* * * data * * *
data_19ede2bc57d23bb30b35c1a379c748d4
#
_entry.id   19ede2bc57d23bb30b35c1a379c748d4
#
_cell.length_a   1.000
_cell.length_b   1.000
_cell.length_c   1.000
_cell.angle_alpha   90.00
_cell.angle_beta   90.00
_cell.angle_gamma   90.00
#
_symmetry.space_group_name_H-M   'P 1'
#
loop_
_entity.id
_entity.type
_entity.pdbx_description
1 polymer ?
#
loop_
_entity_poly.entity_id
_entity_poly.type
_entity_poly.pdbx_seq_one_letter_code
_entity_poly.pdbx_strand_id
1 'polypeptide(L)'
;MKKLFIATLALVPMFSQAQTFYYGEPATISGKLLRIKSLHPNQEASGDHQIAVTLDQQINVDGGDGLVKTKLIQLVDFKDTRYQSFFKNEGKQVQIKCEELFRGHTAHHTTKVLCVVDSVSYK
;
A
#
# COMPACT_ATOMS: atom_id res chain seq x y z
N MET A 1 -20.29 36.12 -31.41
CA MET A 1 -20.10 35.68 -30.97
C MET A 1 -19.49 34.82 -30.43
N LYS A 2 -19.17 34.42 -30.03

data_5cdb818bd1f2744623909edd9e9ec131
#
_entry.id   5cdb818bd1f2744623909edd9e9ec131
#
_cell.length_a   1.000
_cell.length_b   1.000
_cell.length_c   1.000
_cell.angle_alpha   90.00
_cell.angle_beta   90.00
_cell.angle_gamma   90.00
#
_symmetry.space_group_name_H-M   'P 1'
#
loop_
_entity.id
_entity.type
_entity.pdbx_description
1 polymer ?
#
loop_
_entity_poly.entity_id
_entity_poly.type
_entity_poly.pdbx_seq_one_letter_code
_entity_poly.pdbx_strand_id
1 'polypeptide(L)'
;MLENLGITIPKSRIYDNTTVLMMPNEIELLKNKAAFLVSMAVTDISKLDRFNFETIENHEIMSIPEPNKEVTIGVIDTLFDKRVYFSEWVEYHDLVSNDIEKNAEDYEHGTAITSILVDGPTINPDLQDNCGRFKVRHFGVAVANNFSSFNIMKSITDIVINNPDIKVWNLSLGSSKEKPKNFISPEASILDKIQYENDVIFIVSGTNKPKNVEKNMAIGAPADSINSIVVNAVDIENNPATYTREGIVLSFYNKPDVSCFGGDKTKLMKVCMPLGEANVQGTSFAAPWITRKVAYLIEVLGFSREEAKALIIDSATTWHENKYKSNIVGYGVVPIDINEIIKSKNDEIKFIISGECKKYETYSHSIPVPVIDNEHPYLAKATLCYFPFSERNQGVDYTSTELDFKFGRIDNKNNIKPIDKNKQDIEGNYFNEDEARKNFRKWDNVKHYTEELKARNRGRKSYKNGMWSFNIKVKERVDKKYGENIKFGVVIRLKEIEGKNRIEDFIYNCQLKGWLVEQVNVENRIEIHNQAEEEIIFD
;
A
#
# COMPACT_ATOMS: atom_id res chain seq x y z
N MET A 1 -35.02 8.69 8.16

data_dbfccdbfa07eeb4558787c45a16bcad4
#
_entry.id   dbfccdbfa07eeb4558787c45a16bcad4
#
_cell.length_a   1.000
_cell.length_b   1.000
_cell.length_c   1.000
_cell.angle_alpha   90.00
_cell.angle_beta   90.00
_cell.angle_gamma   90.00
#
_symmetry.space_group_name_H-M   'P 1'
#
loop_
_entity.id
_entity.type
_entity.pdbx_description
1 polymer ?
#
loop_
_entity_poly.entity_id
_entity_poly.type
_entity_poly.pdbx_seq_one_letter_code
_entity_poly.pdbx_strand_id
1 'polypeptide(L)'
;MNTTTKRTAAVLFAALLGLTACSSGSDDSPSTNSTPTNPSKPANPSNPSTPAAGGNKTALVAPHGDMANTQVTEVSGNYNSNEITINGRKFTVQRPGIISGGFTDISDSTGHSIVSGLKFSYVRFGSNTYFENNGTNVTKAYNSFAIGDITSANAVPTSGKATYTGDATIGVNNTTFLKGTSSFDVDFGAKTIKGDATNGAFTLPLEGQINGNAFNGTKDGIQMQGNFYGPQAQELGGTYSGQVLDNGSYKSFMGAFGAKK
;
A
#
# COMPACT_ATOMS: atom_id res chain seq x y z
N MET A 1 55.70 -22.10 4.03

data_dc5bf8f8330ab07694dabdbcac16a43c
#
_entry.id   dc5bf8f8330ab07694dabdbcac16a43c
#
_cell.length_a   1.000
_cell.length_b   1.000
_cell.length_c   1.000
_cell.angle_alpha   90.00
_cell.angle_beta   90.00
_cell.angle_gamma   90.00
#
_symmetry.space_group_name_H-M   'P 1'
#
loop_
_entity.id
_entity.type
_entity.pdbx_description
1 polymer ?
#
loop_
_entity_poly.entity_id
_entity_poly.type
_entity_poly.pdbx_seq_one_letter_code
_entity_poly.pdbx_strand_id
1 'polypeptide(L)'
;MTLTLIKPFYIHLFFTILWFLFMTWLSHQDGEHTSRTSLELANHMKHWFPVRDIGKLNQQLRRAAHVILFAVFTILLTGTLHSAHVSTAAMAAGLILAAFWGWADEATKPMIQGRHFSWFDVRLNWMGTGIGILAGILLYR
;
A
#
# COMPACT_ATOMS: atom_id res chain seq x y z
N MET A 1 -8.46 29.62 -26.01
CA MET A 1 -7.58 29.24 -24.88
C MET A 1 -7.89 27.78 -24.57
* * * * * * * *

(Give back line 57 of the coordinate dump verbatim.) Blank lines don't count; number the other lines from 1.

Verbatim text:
_entity_poly.pdbx_seq_one_letter_code